Ancient Ruins Rome s Sinful City Sunken At The Bottom of The Sea
Baiae, Roman's ancient city ruins, was once called "The Las Vegas of Roman" for its glorious and luxurious life of the elite here.
Baiae was an ancient Roman town situated on the northwest shore of the Gulf of Naples and now in the comune of Bacoli. It was a fashionable resort for centuries in antiquity, particularly towards the end of the Roman Republic, when it was reckoned as superior to Capri, Pompeii, and Herculaneum by wealthy Romans, who built villas here from 100 BC to AD 500. It was notorious for its hedonistic offerings and the attendant rumours of corruption and scandal.
The lower part of the town later became submerged in the sea due to local volcanic, bradyseismic activity which raised or lowered the land, and recent underwater archaeology has revealed many of the fine buildings now protected in the submerged archaeological park.
Photo: Lonely Planet
The site had occasionally revealed Roman sculptures. The Aphrodite of Baiae, a variant of the Venus de Medici, was supposedly excavated there sometime before 1803, when the English antiquary Thomas Hope began displaying it in his gallery on Duchess Street in London.
The important archaeological remains were intensively excavated from 1941, revealing layers of buildings, villas and thermal complexes belonging to periods from the late Republican age, the Augustan, Hadrianic to the late empire.
The lowering of the ground below sea level, due to bradyseism, seems to have occurred in two phases: between the third and fifth centuries, still in the late Imperial era, followed by a more substantial submersion a century later. The lower part of Baiae was largely submerged by the sea by the 8th century.
A cache of plaster casts of Hellenistic sculptures was discovered in the cellar of the Baths of Sosandra at Baiae; they are now displayed at the town's archaeological museum. The collection includes parts of several famous sculptures, including Athens's Harmodius and Aristogeiton and the Athena of Velletri. It suggests that the area had a workshop mass-producing marble or bronze copies of Greek art for the Italian market.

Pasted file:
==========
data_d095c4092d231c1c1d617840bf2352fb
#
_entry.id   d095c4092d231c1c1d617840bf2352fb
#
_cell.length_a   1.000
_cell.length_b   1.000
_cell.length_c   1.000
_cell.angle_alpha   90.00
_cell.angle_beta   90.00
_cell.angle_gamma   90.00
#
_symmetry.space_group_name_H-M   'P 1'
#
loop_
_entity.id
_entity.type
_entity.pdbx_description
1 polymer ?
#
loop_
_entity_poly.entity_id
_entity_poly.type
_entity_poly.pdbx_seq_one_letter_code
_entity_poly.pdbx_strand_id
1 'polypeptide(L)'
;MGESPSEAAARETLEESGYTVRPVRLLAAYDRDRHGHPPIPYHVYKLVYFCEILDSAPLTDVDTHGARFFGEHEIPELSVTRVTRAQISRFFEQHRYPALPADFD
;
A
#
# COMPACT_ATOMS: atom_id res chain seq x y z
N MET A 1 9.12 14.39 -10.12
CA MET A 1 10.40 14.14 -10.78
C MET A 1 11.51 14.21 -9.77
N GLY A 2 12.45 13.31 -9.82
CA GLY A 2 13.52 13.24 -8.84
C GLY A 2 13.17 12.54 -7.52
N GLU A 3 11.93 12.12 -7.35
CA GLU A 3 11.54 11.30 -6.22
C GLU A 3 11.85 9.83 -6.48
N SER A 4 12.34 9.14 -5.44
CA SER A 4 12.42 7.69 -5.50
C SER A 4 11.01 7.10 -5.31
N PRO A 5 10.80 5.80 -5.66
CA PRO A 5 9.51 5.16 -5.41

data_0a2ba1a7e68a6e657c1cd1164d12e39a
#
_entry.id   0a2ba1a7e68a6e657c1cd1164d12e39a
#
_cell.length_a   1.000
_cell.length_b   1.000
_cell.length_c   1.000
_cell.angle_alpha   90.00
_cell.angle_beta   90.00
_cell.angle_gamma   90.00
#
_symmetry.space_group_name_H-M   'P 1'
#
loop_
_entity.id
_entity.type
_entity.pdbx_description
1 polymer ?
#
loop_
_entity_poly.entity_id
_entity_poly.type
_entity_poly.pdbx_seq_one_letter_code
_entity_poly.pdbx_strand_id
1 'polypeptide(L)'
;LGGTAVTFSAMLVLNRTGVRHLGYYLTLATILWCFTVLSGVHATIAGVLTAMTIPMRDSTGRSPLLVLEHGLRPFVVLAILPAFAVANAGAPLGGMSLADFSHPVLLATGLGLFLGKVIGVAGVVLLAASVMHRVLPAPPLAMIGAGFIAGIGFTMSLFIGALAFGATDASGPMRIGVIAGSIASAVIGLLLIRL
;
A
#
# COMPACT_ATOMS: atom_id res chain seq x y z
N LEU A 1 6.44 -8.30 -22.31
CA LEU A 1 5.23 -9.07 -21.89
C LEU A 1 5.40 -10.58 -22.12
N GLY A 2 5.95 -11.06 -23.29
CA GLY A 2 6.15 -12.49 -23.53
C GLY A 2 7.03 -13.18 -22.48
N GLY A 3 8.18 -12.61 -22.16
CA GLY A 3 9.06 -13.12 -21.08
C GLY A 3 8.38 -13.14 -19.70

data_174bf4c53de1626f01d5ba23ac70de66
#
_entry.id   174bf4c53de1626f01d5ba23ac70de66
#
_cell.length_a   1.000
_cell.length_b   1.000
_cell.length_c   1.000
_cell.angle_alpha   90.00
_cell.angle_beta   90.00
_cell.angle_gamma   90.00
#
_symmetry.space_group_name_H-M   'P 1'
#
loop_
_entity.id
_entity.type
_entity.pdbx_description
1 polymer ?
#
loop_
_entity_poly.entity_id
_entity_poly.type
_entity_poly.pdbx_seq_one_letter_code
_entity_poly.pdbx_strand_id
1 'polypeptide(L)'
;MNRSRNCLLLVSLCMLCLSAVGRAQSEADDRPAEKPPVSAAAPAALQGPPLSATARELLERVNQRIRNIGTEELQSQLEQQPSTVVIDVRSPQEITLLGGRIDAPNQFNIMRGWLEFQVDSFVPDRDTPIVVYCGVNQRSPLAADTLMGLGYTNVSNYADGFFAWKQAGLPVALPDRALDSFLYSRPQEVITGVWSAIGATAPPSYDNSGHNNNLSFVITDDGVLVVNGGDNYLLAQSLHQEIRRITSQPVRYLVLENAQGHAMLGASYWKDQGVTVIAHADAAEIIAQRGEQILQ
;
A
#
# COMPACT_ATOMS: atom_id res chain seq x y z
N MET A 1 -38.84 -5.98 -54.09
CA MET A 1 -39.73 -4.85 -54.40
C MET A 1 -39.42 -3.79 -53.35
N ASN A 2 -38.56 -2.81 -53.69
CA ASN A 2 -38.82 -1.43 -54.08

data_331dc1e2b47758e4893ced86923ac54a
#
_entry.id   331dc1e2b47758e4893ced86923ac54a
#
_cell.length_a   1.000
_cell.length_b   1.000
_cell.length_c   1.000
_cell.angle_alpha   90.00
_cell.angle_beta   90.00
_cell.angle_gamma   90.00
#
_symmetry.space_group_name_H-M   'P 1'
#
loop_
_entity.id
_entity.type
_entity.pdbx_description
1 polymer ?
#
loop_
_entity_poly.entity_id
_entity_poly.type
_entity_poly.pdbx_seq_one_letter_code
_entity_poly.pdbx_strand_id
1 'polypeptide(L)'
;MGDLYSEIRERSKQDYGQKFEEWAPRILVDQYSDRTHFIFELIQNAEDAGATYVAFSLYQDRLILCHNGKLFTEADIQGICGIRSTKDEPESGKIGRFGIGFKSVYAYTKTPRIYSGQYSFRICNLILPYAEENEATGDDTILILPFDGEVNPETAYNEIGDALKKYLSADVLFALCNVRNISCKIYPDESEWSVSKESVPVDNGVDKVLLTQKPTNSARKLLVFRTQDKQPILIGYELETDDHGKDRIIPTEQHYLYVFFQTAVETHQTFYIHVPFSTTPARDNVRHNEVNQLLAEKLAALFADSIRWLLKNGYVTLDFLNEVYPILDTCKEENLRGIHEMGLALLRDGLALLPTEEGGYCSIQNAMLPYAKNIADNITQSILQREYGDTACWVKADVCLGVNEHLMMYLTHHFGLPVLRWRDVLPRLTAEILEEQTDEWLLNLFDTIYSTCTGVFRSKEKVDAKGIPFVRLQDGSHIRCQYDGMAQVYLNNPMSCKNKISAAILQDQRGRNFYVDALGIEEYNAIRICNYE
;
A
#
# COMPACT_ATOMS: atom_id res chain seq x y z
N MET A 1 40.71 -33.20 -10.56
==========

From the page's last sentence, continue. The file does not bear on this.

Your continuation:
Baiae – The sinful city sunken at the bottom of the sea
Photo: Getty Images
More than 2,000 years ago, Baia was the Las Vegas of the Roman Empire – a resort town approximately 30km from Naples on Italy’s caldera-peppered west coast that catered to the whims of poets, generals and everyone in between. The great orator Cicero composed speeches from his retreat by the bay, while the poet Virgil and the naturalist Pliny maintained residences within easy reach of the rejuvenating public baths.
It was also the place where the rich and powerful came to carry out their illicit affairs.
“There are many tales of intrigue associated with Baia,” said John Smout, a researcher who has partnered with local archaeologists to study the site. Rumour has it that Cleopatra escaped in her boat from Baia after Julius Caesar was murdered in 44BC, while Julia Agrippina plotted her husband Claudius’ death at Baia so her son Nero could become emperor of Rome.
Mineral waters and a mild climate first attracted Rome’s nobility to Baia in the latter half of the 2nd Century BC, and the town was known to them as the Phlegraean (or ‘flaming’) Fields, so named because of the calderas that pockmark the region.
Photo: Sea Heritage
The calderas were revered by the ancient Greeks and Romans as entrances to the underworld, but they also fuelled a number of technological advancements: the local invention of waterproof cement, a mixture of lime and volcanic rock, spurred construction of airy domes and marbled facades, as well as private fish ponds and lavish bath houses.
But given Baia’s sinful reputation, it is perhaps fitting that the abundance of volcanic activity in the area was also its downfall. Over several centuries, bradyseism, the gradual rise and fall of the Earth’s surface caused by hydrothermal and seismic activity, caused much of the city to sink into a watery grave, where it still sits today.
Photo: USA Today
Tourist interest in the once-popular coastline was only renewed in the 1940s when a pilot shared an aerial photo of an edifice just below the ocean’s surface. Soon, geologists puzzled over boreholes left by molluscs on ruins found near the shore, tell-tale signs that parts of the hillside had once dipped below sea level. Two decades later, Italian officials commissioned a submarine to survey the underwater parts of the city.